Oakwood Lake was actually sand quarry ponds from Brown Sands Inc. The brown family built the waterslides around the quarry ponds. They are still in operation just across the river from the old resort site. If you use Google Earth and look at the area of the old resort and then look across the river to the west you will see more "lakes" That's where the sand operation is now.

 

Here's a list of the Rides:

(I will try to match up pictures with the names later)

 

Thunder Falls (was rampage)

Turbo tubes (was called disco tubes on here but that wasn't the name)

Jet Scream

Rapids (lazy river)

Kiddie slide

Castaway Bay / Kiddie Cove (wasn't a wave pool)

 

Main Slides (also called Mat rides)

This was the main slide complex that you rode the slides on mats at 30 minutes intervals. We knew the rides as numbers but they also had names like cyclone, subway etc. I will have to try and remember the names.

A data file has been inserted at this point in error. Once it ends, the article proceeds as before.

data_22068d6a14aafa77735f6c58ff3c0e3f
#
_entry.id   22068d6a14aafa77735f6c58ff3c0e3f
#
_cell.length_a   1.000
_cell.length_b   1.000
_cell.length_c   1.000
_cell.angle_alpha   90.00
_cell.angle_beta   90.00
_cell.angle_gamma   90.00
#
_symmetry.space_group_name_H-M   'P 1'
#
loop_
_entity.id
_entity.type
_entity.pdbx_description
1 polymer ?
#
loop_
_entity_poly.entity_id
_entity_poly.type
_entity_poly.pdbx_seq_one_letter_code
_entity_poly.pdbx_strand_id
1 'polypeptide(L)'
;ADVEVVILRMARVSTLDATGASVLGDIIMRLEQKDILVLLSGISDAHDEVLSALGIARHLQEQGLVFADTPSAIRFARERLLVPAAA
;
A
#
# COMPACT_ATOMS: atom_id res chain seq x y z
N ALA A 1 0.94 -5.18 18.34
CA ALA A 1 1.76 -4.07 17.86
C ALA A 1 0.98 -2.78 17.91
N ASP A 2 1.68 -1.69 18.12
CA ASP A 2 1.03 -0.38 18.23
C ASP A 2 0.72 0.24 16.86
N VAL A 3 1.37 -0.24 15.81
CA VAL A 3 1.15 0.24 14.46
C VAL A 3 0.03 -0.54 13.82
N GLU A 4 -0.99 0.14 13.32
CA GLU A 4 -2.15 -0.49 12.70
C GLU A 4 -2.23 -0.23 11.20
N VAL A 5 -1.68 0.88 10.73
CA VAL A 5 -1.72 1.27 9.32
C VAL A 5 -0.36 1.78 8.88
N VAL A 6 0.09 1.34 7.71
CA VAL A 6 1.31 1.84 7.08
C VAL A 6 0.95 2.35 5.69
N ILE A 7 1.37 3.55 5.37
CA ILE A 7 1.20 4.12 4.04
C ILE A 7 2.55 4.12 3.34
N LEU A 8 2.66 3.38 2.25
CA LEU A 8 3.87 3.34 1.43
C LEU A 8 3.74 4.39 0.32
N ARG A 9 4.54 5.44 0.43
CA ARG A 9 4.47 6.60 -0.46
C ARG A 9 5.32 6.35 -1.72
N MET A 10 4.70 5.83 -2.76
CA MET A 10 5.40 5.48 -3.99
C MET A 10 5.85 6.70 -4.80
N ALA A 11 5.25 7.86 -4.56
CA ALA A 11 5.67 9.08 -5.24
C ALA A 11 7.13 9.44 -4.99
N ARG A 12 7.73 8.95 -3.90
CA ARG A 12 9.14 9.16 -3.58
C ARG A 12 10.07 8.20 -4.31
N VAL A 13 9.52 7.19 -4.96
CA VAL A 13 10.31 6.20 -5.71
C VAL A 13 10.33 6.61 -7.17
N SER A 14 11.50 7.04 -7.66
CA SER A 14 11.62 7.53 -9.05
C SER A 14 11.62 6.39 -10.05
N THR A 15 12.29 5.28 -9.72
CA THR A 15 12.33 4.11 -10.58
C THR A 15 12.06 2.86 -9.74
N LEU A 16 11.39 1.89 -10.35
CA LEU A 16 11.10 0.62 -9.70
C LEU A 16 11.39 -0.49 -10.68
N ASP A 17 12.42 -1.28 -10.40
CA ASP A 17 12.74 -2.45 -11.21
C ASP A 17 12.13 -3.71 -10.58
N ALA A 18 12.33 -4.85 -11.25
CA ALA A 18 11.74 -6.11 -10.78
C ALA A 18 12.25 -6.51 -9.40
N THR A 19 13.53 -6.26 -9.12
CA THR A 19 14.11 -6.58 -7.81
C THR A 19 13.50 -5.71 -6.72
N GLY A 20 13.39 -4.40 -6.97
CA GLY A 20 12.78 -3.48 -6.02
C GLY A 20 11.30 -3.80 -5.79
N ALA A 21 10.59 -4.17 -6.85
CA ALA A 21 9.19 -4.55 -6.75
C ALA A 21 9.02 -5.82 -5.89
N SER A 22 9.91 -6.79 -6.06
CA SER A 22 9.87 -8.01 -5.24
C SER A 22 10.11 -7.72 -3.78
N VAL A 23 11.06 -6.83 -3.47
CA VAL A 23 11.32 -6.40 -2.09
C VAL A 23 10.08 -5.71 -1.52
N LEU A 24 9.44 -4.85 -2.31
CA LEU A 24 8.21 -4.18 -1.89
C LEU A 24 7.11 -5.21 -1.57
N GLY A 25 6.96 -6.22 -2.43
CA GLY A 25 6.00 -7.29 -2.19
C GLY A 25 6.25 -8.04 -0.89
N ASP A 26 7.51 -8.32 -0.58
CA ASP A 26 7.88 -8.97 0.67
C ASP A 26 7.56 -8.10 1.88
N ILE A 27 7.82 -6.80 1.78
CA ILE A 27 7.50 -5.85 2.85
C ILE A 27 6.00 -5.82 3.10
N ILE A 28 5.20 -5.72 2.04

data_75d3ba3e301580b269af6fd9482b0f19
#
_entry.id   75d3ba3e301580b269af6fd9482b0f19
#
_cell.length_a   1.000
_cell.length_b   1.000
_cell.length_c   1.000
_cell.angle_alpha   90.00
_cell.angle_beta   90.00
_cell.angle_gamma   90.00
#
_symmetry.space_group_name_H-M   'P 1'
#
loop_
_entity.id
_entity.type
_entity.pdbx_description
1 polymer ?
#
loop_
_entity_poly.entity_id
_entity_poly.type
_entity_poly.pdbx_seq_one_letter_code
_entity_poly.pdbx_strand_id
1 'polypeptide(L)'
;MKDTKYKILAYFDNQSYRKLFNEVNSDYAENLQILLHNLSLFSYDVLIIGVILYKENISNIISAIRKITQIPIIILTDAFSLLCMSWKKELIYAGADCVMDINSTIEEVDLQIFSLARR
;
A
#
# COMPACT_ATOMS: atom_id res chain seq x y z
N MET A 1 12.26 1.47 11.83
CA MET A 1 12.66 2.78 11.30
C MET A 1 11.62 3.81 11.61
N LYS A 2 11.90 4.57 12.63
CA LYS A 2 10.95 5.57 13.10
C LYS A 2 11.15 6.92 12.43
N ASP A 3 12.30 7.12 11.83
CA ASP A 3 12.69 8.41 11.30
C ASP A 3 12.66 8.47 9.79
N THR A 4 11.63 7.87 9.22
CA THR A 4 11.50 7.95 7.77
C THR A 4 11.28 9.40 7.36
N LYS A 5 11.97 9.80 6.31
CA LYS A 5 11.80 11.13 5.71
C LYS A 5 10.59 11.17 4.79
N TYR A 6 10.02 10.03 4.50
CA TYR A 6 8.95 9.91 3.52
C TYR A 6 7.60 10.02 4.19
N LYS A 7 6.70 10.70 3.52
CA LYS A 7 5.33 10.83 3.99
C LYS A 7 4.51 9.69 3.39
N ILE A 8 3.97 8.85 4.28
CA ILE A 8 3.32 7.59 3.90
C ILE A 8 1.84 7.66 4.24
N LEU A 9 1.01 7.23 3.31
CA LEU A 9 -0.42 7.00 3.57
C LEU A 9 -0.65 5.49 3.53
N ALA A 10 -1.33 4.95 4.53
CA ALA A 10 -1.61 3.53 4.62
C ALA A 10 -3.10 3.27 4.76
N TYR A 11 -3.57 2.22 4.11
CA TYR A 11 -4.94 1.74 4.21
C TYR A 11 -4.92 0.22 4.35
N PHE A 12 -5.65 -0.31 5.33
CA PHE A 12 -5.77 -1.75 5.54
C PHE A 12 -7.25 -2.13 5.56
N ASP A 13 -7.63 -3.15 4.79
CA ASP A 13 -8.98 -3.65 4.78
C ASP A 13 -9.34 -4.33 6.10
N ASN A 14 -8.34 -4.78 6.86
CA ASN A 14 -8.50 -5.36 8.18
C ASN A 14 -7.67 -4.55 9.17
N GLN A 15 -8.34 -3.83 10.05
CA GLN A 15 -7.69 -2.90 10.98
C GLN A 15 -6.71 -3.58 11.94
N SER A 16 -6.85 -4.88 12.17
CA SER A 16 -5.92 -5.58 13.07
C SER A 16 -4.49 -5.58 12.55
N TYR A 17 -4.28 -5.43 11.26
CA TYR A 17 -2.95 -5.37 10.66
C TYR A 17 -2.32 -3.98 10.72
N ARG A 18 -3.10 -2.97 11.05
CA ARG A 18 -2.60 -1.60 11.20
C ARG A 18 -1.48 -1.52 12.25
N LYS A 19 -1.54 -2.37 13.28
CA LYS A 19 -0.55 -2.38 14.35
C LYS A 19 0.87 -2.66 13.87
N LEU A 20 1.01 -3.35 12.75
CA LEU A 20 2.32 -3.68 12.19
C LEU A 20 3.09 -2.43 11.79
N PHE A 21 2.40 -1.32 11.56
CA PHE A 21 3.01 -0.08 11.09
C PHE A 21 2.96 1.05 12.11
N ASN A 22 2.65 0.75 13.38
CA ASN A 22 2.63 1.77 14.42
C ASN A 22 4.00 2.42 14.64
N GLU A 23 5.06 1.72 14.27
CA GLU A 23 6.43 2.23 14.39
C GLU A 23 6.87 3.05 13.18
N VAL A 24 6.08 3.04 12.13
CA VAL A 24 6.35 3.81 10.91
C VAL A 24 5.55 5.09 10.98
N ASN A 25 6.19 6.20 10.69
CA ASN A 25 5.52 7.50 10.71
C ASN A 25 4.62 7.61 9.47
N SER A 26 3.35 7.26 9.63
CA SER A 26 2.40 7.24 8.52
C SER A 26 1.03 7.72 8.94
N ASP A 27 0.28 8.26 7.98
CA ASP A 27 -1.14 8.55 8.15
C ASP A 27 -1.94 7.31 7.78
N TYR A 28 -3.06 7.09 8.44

This is were the waterpark was all started with slide #1 "the plunge" Slide #1 was the original cement slide that was poured using an old horse trough as a mold. The slide went down the hill and dropped into the lake.

The whole park grew from this one slide that was built by Budge Brown after he rode a natural rock slide in Hawaii.

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Thunder Falls

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Guy getting the Pizza is Mike Brown.

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Thunder Falls...so that's what got brought over to CGA's water park (excluding the open slide).

 

I do remember that we *were* supposed to go here for my dad's company picnic many years back, and I got excited as the only water park I had gone to previously was the 4 small slides they have at Shadow Cliffs, 15 minutes from where I live. I always heard about the sweet slides they had but never really saw them or even saw pictures. Of course, to my misfortune, the picnic was called off/relocated elsewhere.